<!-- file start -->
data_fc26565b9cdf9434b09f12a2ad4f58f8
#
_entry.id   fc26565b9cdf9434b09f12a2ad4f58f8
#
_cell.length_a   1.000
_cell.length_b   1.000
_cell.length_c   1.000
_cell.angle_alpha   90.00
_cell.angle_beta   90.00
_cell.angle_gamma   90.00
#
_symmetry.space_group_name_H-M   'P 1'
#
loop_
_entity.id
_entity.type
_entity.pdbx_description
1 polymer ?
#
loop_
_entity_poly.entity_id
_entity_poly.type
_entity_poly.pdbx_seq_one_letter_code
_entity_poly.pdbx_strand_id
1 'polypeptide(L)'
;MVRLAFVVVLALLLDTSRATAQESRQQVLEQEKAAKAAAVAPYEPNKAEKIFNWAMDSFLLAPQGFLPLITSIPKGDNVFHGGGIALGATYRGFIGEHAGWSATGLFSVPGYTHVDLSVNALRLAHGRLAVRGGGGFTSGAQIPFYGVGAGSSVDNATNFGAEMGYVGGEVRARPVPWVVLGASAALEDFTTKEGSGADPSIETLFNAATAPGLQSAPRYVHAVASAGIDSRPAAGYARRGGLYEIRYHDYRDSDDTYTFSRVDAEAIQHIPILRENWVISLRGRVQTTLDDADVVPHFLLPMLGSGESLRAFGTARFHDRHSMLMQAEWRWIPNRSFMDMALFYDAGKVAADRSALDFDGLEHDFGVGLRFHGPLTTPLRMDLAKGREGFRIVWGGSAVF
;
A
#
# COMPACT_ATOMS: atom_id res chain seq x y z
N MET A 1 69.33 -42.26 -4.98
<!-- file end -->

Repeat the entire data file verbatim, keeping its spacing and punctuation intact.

data_fc26565b9cdf9434b09f12a2ad4f58f8
#
_entry.id   fc26565b9cdf9434b09f12a2ad4f58f8
#
_cell.length_a   1.000
_cell.length_b   1.000
_cell.length_c   1.000
_cell.angle_alpha   90.00
_cell.angle_beta   90.00
_cell.angle_gamma   90.00
#
_symmetry.space_group_name_H-M   'P 1'
#
loop_
_entity.id
_entity.type
_entity.pdbx_description
1 polymer ?
#
loop_
_entity_poly.entity_id
_entity_poly.type
_entity_poly.pdbx_seq_one_letter_code
_entity_poly.pdbx_strand_id
1 'polypeptide(L)'
;MVRLAFVVVLALLLDTSRATAQESRQQVLEQEKAAKAAAVAPYEPNKAEKIFNWAMDSFLLAPQGFLPLITSIPKGDNVFHGGGIALGATYRGFIGEHAGWSATGLFSVPGYTHVDLSVNALRLAHGRLAVRGGGGFTSGAQIPFYGVGAGSSVDNATNFGAEMGYVGGEVRARPVPWVVLGASAALEDFTTKEGSGADPSIETLFNAATAPGLQSAPRYVHAVASAGIDSRPAAGYARRGGLYEIRYHDYRDSDDTYTFSRVDAEAIQHIPILRENWVISLRGRVQTTLDDADVVPHFLLPMLGSGESLRAFGTARFHDRHSMLMQAEWRWIPNRSFMDMALFYDAGKVAADRSALDFDGLEHDFGVGLRFHGPLTTPLRMDLAKGREGFRIVWGGSAVF
;
A
#
# COMPACT_ATOMS: atom_id res chain seq x y z
N MET A 1 69.33 -42.26 -4.98